Card Verification in Retail Transactions: What is it and why does it matter?
Cardholder Verification Methods (CVM) are how the consumer authenticates their identity for the payment transaction. For a time this was largely perceived as:
Credit = Signature
Debit = PIN
But with the shift away from signature-capture transactions paired with the increased use of digital wallets — like Apple Pay or Google Pay—and the impact of COVID, to say the payments landscape is changing is an understatement.
Let’s dive into the changes that will affect telecom businesses and how your stores can prepare, shall we?
How is a Verification Method Chosen?
Every EMV (chip) transaction begins with a conversation between the card and the terminal. Every type of card (ex Visa Credit or Visa Debit) is considered an application, and every application has its own set of instructions.
Did you know iQmetrix supports over 20 different credit and debit applications?
When a card is inserted or tapped, the list of application(s) on the card is matched to the terminal. Then the card instructions are reviewed. These instructions include:
- How large can the transaction be? Sometimes a transaction is small enough (under a pre-determined amount) where the transaction doesn’t need additional verification for the payment to be successfully processed.
- How is the transaction verified?
The terminal will list everything it supports, and the card will list everything it supports. However, while the terminal is happy to support anything that matches, the card has its options listed in a specific order. These options and the order are set by the card manufacturer.
A card could say:
I prefer PIN, but if not
I prefer signature, but if not
I will accept no verification
Where if the terminal supports PIN, PIN will match. If the terminal doesn’t support PIN, a signature would be used instead.
When digital wallets (ex: Apple Pay, Google Pay) are used, the verification can be completed in-app using biometrics (fingerprint or facial recognition) or password authentication on the phone. An indicator is sent to the terminal identifying that the transaction was verified by the user rather than the device having to read verification preferences.
Is Signature Capture Out?
Over the past few years, card brands have increasingly advised that the signature provided at the time of payment will not be accepted as sufficient evidence when disputing a chargeback. Many card brands are now saying this applies to EMV & swipe transactions for retail environments.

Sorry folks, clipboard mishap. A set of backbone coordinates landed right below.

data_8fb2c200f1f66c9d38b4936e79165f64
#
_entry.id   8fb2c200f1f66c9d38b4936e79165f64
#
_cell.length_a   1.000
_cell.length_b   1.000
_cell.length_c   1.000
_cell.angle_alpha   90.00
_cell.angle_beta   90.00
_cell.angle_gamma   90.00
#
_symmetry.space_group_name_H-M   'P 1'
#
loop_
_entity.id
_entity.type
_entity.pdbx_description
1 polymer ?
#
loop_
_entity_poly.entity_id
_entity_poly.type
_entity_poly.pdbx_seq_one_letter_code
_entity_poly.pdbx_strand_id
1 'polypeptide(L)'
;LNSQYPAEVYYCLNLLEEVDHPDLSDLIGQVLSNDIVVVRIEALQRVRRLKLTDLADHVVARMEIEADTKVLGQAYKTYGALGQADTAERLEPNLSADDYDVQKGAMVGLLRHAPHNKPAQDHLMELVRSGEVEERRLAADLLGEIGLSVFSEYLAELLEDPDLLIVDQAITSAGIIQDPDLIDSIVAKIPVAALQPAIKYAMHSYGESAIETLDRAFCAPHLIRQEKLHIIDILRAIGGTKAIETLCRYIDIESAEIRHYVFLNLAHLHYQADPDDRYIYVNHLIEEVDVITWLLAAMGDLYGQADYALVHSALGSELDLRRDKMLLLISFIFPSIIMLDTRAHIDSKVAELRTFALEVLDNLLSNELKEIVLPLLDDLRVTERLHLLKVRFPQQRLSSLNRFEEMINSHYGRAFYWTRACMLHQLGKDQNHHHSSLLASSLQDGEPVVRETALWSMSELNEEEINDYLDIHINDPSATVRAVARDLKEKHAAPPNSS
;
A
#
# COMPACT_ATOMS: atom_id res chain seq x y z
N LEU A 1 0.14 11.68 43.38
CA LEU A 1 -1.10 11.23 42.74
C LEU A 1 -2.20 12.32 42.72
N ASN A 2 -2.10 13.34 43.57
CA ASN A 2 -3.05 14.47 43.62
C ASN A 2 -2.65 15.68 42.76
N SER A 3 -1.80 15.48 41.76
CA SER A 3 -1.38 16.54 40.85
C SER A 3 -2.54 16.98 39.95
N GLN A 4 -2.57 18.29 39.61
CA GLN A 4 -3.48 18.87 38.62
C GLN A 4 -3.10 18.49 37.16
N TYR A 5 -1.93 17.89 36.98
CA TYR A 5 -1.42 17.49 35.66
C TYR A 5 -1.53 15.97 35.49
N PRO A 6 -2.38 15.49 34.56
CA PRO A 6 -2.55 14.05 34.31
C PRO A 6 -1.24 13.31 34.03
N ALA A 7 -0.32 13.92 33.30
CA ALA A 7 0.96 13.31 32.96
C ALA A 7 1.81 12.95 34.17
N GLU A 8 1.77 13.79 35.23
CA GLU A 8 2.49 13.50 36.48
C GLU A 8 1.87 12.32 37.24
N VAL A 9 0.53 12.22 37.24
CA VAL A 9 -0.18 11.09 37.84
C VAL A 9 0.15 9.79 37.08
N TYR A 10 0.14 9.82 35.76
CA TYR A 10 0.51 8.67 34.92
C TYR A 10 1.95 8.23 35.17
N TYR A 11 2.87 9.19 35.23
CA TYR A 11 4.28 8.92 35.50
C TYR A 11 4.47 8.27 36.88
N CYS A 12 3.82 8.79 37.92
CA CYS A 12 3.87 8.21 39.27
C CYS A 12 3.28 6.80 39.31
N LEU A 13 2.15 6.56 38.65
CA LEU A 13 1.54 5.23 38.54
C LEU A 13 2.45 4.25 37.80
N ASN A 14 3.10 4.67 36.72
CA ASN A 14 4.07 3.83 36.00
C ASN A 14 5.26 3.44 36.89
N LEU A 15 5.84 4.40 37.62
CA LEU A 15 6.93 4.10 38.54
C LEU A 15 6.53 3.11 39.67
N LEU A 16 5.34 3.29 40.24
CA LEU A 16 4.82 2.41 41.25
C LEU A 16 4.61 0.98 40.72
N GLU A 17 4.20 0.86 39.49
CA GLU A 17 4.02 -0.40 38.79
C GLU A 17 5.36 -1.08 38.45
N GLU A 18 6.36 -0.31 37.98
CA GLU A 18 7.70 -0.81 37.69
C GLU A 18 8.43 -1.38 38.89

The impact of this is appearing in a few different ways:
Increase in PIN: Traditionally seen as debit-only, PIN verification is becoming increasingly common on credit transactions.
Signature Optional: Card brands are advising a signature won’t play a factor in winning or losing a chargeback dispute, and many merchants are making this requirement optional. iQmetrix supports the ability to skip signature capture at the time of the transaction.
Merchants, processors, and POS providers are often asked: why not remove signature as an option altogether? Well, it’s not as simple as you might think. Here’s why you need signature capture on…
…the payment terminal. Terminals go through a certification process with every card brand; the certification requires that the terminals still support the ability to capture a signature.
…from the credit card brand. Every bank that issues cards determines the verification methods that are supported. While many issuers are prioritizing PIN, many are still issuing cards that say “I want signature first.”
This combination of terminal and card support for signature means that signature still comes up in stores. iQmetrix supports the ability to bypass this signature collection per invoice while still satisfying the need to have signature capture available.
Impact of COVID
The COVID-19 pandemic has driven the industry to consider alternatives that help reduce touchpoints within the physical store space. Some of these initiatives include:
Increased transaction amounts before verification are needed.
The credit card brands have increased the dollar amount of transactions that can be approved without verification. This reduces the need to physically interact with the terminal.
Taking orders outside with curbside pickup.
Many merchants are moving towards a buy online, pickup in-store (BOPIS), or curbside pickup option to provide the service of in-store retail but the distanced safety of online purchases. Digital wallets (Apple Pay/Google Pay) are a popular payment method for these transactions to make the process even more contactless. The cardholder identity can be verified through a distanced interaction such as looking at a driver’s license or the original payment method to confirm the last 4 digits when the customers arrive at the store to pay.
Push towards digital wallets.
How do digital wallets work? As well as use for online sites, digital wallets allow cardholders to verify transactions without interacting with the payment terminal. Digital wallets like Google Pay and Apple Pay allow cardholders to use biometrics or passwords to verify transactions directly through the phone; the payment terminal receives an indicator saying the verification has been met and proceeds with the transaction.
Want to explore an all-new method of payment that meets the needs of today’s modern telecom retailer? Pay Anywhere is the latest product release from iQmetrix that will be launched in November. See how your store can extend the reach of transactions, reduce dependency on hardware terminals, and maintain the customer-retailer relationship your store is known for.